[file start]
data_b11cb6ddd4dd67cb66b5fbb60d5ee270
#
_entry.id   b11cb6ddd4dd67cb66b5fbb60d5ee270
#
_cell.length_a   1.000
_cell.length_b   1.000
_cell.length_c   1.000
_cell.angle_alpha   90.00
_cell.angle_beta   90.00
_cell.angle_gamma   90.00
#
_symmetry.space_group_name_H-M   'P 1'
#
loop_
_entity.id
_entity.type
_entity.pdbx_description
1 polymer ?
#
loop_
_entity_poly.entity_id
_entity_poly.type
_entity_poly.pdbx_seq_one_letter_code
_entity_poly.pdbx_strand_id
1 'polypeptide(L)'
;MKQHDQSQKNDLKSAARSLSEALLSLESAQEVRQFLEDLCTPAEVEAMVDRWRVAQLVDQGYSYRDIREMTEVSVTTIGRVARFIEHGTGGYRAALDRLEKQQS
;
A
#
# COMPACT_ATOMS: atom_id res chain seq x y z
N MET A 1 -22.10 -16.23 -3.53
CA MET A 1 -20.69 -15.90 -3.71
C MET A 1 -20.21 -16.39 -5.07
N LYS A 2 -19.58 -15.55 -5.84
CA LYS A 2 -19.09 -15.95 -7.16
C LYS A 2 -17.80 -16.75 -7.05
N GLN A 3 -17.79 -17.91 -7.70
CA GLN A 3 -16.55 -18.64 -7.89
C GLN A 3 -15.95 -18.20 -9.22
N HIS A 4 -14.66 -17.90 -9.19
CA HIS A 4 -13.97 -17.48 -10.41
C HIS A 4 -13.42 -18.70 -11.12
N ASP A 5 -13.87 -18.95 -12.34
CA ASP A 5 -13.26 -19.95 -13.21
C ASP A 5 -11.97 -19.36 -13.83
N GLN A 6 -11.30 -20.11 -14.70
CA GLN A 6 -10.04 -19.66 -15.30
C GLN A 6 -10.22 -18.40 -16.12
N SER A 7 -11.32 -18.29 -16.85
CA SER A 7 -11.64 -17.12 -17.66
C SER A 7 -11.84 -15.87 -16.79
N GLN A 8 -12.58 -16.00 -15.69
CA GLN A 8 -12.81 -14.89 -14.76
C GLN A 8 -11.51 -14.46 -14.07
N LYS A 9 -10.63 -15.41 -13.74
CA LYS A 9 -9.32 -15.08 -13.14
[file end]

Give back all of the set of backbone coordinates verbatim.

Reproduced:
data_b11cb6ddd4dd67cb66b5fbb60d5ee270
#
_entry.id   b11cb6ddd4dd67cb66b5fbb60d5ee270
#
_cell.length_a   1.000
_cell.length_b   1.000
_cell.length_c   1.000
_cell.angle_alpha   90.00
_cell.angle_beta   90.00
_cell.angle_gamma   90.00
#
_symmetry.space_group_name_H-M   'P 1'
#
loop_
_entity.id
_entity.type
_entity.pdbx_description
1 polymer ?
#
loop_
_entity_poly.entity_id
_entity_poly.type
_entity_poly.pdbx_seq_one_letter_code
_entity_poly.pdbx_strand_id
1 'polypeptide(L)'
;MKQHDQSQKNDLKSAARSLSEALLSLESAQEVRQFLEDLCTPAEVEAMVDRWRVAQLVDQGYSYRDIREMTEVSVTTIGRVARFIEHGTGGYRAALDRLEKQQS
;
A
#
# COMPACT_ATOMS: atom_id res chain seq x y z
N MET A 1 -22.10 -16.23 -3.53
CA MET A 1 -20.69 -15.90 -3.71
C MET A 1 -20.21 -16.39 -5.07
N LYS A 2 -19.58 -15.55 -5.84
CA LYS A 2 -19.09 -15.95 -7.16
C LYS A 2 -17.80 -16.75 -7.05
N GLN A 3 -17.79 -17.91 -7.70
CA GLN A 3 -16.55 -18.64 -7.89
C GLN A 3 -15.95 -18.20 -9.22
N HIS A 4 -14.66 -17.90 -9.19
CA HIS A 4 -13.97 -17.48 -10.41
C HIS A 4 -13.42 -18.70 -11.12
N ASP A 5 -13.87 -18.95 -12.34
CA ASP A 5 -13.26 -19.95 -13.21
C ASP A 5 -11.97 -19.36 -13.83
N GLN A 6 -11.30 -20.11 -14.70
CA GLN A 6 -10.04 -19.66 -15.30
C GLN A 6 -10.22 -18.40 -16.12
N SER A 7 -11.32 -18.29 -16.85
CA SER A 7 -11.64 -17.12 -17.66
C SER A 7 -11.84 -15.87 -16.79
N GLN A 8 -12.58 -16.00 -15.69
CA GLN A 8 -12.81 -14.89 -14.76
C GLN A 8 -11.51 -14.46 -14.07
N LYS A 9 -10.63 -15.41 -13.74
CA LYS A 9 -9.32 -15.08 -13.14